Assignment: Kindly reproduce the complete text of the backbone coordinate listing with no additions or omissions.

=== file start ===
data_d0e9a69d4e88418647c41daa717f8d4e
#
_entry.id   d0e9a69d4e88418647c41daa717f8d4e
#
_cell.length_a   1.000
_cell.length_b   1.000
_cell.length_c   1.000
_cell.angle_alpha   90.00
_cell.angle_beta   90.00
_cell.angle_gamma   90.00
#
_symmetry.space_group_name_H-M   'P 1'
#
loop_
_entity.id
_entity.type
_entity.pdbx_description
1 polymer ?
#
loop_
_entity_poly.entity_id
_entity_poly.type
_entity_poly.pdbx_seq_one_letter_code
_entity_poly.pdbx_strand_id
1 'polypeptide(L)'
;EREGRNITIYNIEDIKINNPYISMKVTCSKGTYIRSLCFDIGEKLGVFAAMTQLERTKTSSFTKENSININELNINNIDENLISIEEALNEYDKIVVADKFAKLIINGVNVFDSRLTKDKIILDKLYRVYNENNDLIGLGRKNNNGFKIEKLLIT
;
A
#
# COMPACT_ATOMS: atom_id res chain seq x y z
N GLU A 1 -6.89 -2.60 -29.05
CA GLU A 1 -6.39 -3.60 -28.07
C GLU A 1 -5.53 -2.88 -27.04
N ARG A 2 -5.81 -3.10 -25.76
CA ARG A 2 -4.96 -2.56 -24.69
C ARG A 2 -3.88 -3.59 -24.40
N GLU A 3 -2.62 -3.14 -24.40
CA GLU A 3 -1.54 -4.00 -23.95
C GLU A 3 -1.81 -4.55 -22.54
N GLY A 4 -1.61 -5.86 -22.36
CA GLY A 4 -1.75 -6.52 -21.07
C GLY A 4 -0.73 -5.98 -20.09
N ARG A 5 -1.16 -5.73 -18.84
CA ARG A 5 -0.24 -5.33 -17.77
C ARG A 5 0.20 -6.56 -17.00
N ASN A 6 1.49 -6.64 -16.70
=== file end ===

data_d0e9a69d4e88418647c41daa717f8d4e
#
_entry.id   d0e9a69d4e88418647c41daa717f8d4e
#
_cell.length_a   1.000
_cell.length_b   1.000
_cell.length_c   1.000
_cell.angle_alpha   90.00
_cell.angle_beta   90.00
_cell.angle_gamma   90.00
#
_symmetry.space_group_name_H-M   'P 1'
#
loop_
_entity.id
_entity.type
_entity.pdbx_description
1 polymer ?
#
loop_
_entity_poly.entity_id
_entity_poly.type
_entity_poly.pdbx_seq_one_letter_code
_entity_poly.pdbx_strand_id
1 'polypeptide(L)'
;EREGRNITIYNIEDIKINNPYISMKVTCSKGTYIRSLCFDIGEKLGVFAAMTQLERTKTSSFTKENSININELNINNIDENLISIEEALNEYDKIVVADKFAKLIINGVNVFDSRLTKDKIILDKLYRVYNENNDLIGLGRKNNNGFKIEKLLIT
;
A
#
# COMPACT_ATOMS: atom_id res chain seq x y z
N GLU A 1 -6.89 -2.60 -29.05
CA GLU A 1 -6.39 -3.60 -28.07
C GLU A 1 -5.53 -2.88 -27.04
N ARG A 2 -5.81 -3.10 -25.76
CA ARG A 2 -4.96 -2.56 -24.69
C ARG A 2 -3.88 -3.59 -24.40
N GLU A 3 -2.62 -3.14 -24.40
CA GLU A 3 -1.54 -4.00 -23.95
C GLU A 3 -1.81 -4.55 -22.54
N GLY A 4 -1.61 -5.86 -22.36
CA GLY A 4 -1.75 -6.52 -21.07
C GLY A 4 -0.73 -5.98 -20.09
N ARG A 5 -1.16 -5.73 -18.84
CA ARG A 5 -0.24 -5.33 -17.77
C ARG A 5 0.20 -6.56 -17.00
N ASN A 6 1.49 -6.64 -16.70